Martin Luther King Jr.

King is annoyed by whites who say they are in favor of civil rights yet object to the means by which activists try to obtain them. He feels this hampers the fight for racial equality more than hate speech by white supremacist groups.


Society must protect the robbed and punish the robber.

Martin Luther King Jr.

King uses an analogy about a robber and the persons robbed to denounce the clergymen's hypocrisy and their use of victim blaming—as they intimidate or shame those seeking their constitutional rights. According to King the complaint about peaceful protests "[precipitating] violence" is akin to blaming a robbery victim because he had money to steal. King alleges the white legislative bodies and their supporters are robbers who have stolen many African Americans' civil rights.


I stand in the middle of two opposing forces in the Negro community.

Martin Luther King Jr.

King was aware he didn't represent every black voice when it came to the subject of civil rights. On one end of the spectrum were African Americans who didn't want change—people who had been beaten down by the system and felt they deserved to be treated as second-class citizens, as well as the few educated and wealthy blacks who benefited from segregation. On the other side were the problack militants, like those in Elijah Muhammad's Muslim movement who were perfectly willing to use violence to gain their end of a separate and equal culture. King's moderate stance put him somewhere in the middle. He wanted equal rights, but he also wanted African Americans to be part of the culture to which they rightfully belonged.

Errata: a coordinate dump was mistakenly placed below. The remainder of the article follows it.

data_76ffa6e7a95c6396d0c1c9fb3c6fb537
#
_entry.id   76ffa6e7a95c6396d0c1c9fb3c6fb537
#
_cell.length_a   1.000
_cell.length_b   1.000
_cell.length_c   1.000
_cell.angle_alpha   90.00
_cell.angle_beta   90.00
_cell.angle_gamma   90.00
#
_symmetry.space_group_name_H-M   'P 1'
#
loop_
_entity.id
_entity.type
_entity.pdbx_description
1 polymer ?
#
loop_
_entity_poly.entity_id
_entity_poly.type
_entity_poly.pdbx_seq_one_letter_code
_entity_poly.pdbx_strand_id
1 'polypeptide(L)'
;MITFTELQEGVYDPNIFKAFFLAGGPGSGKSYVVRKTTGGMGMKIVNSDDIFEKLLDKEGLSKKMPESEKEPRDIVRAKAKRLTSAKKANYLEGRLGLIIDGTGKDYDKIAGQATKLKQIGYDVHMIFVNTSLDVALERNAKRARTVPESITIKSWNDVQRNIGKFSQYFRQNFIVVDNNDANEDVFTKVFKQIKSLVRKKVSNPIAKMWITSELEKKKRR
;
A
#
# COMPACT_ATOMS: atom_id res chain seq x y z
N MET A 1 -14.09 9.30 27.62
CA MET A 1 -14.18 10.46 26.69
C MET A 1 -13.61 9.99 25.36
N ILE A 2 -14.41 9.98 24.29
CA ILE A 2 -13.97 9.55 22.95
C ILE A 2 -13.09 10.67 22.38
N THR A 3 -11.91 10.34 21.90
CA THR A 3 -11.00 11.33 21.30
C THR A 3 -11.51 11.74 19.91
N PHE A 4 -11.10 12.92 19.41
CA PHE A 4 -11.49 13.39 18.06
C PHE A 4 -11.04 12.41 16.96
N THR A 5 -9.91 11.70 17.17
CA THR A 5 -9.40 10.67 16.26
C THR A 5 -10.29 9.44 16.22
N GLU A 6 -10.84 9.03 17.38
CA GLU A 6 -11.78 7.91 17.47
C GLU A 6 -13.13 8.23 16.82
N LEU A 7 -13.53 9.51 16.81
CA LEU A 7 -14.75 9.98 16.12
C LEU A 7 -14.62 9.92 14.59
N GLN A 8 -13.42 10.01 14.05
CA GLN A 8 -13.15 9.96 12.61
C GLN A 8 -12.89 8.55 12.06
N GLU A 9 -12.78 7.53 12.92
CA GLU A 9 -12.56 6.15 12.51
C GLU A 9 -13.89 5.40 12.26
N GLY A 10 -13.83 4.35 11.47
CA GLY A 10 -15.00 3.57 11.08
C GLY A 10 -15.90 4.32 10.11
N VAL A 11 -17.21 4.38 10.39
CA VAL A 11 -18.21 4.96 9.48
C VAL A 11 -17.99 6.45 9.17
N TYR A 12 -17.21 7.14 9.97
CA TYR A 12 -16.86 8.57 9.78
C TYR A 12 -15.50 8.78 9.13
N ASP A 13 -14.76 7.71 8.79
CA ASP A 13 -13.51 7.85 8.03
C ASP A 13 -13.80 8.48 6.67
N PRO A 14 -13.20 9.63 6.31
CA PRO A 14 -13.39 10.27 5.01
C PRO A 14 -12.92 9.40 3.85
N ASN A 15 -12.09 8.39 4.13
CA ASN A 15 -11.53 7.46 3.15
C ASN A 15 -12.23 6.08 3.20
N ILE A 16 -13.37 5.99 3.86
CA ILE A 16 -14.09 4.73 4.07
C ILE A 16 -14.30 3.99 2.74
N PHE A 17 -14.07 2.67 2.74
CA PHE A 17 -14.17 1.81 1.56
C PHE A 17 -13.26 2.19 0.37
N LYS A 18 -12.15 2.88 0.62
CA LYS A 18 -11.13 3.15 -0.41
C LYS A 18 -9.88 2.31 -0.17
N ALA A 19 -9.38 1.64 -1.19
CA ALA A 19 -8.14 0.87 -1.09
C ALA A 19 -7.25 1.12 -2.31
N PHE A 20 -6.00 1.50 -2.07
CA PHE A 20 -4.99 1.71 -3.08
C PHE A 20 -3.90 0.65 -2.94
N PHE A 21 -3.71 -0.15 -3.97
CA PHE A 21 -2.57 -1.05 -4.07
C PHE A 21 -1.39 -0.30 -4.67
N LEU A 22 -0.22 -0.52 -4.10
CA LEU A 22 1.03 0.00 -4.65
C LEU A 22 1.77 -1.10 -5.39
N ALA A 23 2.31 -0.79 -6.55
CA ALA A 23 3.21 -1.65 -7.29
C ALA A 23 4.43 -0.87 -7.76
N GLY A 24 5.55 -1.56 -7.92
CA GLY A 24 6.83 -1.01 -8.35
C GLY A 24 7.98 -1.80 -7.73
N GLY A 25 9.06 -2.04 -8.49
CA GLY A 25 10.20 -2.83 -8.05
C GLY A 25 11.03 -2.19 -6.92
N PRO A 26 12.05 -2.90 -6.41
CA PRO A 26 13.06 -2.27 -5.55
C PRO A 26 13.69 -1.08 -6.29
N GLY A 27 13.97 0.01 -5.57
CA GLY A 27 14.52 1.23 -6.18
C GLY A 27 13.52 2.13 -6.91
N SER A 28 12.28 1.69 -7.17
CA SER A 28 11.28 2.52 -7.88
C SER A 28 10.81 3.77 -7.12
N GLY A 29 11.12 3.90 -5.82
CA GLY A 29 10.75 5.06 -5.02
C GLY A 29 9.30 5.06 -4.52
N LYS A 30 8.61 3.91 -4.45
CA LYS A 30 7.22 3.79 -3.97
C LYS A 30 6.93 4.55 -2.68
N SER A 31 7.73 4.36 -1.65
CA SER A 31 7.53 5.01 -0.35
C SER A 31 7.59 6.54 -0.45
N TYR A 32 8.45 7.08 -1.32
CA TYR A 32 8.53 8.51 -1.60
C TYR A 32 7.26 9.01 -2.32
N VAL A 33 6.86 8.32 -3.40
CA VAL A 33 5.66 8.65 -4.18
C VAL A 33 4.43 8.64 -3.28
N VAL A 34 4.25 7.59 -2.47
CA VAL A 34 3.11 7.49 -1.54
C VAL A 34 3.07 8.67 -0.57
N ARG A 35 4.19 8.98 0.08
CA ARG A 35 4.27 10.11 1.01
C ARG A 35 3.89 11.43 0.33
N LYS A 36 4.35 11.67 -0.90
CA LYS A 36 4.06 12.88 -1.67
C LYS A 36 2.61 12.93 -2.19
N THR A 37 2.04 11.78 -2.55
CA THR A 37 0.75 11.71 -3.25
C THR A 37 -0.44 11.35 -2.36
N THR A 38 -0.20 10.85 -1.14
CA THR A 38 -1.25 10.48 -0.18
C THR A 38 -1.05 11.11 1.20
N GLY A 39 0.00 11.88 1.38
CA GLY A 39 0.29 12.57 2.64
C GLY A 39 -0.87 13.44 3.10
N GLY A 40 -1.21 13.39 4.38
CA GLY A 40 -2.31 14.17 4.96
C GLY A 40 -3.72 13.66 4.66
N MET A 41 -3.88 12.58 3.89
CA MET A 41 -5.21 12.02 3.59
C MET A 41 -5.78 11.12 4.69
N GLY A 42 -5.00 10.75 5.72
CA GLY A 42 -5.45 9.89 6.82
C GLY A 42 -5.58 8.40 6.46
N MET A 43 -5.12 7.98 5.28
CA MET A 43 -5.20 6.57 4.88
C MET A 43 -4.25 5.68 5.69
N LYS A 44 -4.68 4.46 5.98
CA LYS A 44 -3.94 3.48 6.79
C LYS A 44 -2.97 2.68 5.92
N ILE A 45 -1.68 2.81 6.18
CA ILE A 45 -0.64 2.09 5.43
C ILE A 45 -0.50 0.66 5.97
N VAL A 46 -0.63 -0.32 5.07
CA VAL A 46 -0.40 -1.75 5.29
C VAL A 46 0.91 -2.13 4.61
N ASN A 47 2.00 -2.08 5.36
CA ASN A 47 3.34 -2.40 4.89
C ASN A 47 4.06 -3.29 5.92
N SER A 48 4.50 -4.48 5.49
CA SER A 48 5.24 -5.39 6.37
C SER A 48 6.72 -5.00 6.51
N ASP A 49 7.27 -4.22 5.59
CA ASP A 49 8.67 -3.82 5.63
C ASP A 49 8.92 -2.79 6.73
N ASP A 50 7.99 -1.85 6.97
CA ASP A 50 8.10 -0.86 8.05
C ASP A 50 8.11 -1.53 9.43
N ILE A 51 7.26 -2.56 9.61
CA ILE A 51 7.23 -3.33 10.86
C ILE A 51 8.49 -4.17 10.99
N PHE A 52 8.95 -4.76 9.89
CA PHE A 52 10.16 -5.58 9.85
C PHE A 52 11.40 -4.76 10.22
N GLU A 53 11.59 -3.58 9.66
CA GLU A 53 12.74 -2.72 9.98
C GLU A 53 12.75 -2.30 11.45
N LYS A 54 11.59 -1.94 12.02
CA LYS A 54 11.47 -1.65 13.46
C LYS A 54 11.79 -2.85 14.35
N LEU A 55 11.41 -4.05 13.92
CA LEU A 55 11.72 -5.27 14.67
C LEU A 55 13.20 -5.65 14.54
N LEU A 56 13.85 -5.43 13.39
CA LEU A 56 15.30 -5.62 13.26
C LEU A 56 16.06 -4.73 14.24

I gradually gained a bit of satisfaction from being considered an extremist.

Martin Luther King Jr.

King was initially hesitant to be labeled an extremist because of the word's negative connotation, which was often associated with black nationalist groups that sometimes condoned violence. King's acceptance of the label coincides with his redefinition of what it means to be "extreme." He presents extremism as being a desirable quality found in the greatest thinkers and leaders of Western culture, which not only turns the clergy's label into a term of praise but also positions him alongside individuals who successfully changed the way people see the world. He elevates his own position by accepting a label he once found disappointing.


Maybe I was too optimistic. Maybe I expected too much.

Martin Luther King Jr.

King's admission that he "expected too much" from white moderates refers not to his failings but to theirs. He thinks people who have even a marginal grasp of the unjustness of segregation would understand the need for ending it as soon as possible. When white moderates do not understand this need, their lack of comprehension reinforces King's view that few of the "oppressor race" see that injustice "must be rooted out by ... determined action."